Robot 6

Bob Harras named DC Comics editor-in-chief, VP

The one-time editor-in-cChief of Marvel Comics has been selected to reprise that role for the Distinguished Competition. Robert Harras has been named Editor-in-Chief, VP, DC Comics, overseeing editorial for DC Comics, DC Universe, MAD Magazine and Vertigo, and reporting directly to Co-Publishers Dan DiDio and Jim Lee. Harras had been serving as group editor, Collected Editions for the company.

The move comes at a time when DC is still feeling its way forward following the announcement that many of its non-print divisions will be moving to parent company Warner Bros.’ home turf of Burbank, Calif. — with up to 80 employee layoffs and relocations in the offing — while its struggling WildStorm and Zuda imprints are shutting down entirely. Of course, Harras is no stranger to tough times at a Big Two publisher, having presided over Marvel during its late-’90s bankruptcy.

DC had been without an official editor-in-chief since the departure of Jenette Kahn in 2002. As executive editor, Dan DiDio was mainline-DC’s de facto editor-in-chief, and the absence of such a figure since DiDio’s promotion to co-publisher was a much-noted aspect of the year since Diane Nelson was brought aboard as president of DC Entertainment.

As CBR’s Kiel Phegley notes, the announcement bears additional interest in that it appears to be the first time that “DC Universe” has been used by the company to refer to an imprint akin to Vertigo. DC’s shared-universe titles are obviously an institution dating back decades, but the newly official-seeming nomenclature may serve to distinguish these mostly-superhero titles from books that the DC line has inherited from WildStorm and Zuda.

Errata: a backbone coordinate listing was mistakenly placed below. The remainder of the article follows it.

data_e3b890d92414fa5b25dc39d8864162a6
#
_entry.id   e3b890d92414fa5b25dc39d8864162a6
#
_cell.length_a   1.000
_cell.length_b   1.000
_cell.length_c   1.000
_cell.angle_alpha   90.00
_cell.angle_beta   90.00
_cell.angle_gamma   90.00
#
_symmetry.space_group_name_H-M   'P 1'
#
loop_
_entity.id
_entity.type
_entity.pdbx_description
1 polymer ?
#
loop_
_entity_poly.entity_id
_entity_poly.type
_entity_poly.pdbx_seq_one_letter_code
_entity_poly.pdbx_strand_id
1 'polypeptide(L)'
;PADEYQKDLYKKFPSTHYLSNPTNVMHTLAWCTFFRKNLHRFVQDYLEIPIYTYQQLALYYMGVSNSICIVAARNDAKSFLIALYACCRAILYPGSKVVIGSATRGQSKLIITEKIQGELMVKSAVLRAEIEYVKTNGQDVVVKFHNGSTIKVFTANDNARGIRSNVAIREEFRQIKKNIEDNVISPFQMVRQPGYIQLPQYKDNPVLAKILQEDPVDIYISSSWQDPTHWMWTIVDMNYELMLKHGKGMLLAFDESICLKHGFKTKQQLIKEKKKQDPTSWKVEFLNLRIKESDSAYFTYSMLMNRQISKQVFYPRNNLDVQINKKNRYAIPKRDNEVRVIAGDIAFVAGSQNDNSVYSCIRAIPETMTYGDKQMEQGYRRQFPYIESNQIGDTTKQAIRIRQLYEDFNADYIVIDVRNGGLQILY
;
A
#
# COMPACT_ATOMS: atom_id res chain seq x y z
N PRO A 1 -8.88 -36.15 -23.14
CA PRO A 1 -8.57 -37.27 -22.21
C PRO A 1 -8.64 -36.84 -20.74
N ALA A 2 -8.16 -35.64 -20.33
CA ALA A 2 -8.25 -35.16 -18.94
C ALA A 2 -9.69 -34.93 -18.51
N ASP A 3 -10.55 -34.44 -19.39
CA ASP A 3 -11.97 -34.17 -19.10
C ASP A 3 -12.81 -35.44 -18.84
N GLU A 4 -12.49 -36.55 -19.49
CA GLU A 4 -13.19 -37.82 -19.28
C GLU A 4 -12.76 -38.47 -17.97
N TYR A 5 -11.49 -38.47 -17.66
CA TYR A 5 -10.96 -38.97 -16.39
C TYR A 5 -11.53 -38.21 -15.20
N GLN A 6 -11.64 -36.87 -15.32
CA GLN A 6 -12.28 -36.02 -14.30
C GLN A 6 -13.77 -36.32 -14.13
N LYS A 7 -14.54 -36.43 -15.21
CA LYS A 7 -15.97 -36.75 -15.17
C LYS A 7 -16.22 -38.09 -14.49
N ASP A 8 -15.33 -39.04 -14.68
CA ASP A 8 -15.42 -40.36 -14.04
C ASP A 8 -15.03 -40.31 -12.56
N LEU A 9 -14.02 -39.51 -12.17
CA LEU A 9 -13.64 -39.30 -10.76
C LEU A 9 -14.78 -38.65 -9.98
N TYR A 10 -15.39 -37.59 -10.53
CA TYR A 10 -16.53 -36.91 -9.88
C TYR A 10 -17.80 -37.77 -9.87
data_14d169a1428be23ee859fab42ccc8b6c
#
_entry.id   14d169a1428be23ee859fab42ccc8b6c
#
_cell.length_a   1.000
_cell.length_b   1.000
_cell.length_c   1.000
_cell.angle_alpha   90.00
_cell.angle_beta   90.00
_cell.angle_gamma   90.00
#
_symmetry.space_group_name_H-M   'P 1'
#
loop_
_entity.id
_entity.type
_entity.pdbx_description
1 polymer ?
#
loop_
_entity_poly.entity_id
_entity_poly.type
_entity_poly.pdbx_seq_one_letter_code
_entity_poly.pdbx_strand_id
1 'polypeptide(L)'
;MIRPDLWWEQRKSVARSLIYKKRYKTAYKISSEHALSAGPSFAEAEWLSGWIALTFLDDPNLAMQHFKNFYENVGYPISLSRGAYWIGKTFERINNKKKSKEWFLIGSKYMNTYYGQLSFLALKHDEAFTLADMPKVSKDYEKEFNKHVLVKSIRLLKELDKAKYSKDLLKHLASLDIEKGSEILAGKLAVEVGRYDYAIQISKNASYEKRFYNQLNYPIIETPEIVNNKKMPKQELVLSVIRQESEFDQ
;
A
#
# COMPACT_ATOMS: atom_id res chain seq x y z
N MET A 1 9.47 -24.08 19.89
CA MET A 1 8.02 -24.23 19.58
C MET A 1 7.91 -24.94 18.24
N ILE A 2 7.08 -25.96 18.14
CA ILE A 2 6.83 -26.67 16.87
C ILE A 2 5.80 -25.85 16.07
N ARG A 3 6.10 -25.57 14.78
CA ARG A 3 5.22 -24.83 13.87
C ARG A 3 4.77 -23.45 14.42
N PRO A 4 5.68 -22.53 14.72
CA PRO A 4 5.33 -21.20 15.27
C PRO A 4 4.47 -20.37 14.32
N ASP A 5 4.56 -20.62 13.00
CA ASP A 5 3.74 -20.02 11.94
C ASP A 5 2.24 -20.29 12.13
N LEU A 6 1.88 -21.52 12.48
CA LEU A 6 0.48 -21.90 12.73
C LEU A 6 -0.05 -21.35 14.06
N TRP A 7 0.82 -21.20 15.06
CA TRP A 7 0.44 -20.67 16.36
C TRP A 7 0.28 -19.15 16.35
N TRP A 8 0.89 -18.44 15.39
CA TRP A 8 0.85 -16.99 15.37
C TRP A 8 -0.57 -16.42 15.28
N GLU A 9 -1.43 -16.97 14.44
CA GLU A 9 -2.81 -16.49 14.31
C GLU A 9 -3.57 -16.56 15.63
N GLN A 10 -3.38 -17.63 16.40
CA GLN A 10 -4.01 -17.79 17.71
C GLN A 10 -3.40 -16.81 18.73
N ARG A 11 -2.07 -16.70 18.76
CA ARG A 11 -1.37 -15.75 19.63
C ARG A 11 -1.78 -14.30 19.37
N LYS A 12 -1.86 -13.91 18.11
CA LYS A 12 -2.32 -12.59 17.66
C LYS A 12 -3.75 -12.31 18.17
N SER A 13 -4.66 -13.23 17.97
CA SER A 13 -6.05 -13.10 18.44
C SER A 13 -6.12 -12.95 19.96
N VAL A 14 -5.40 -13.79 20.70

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4 Comments

Oh dear.

The guy who was in charge of Marvel when it almost died is going to be put in charge of DC? That unsettles me quite a bit, it could be that I’m just being a big negative Nancy and he’ll do a fine job but right now I’m hella worried.

I’m sitting here seriously wondering whether my calendar is all messed-up, and it’s actually April 1.

Farson, Harras had approximately ZERO to do with why Marvel almost died. That was due to decisions made by people way, way above even the EIC’s pay grade. I wrote an oral history of Marvel for Maxim, and nobody laid the blame at his feet.

Harras certainly wasn’t part of the death of Marvel, but he hardly brought them up to the next level either. He spent most of his tenure keeping Marvel the same as it was during the 80s, and trying to make everything read like Chris Claremont wrote it.

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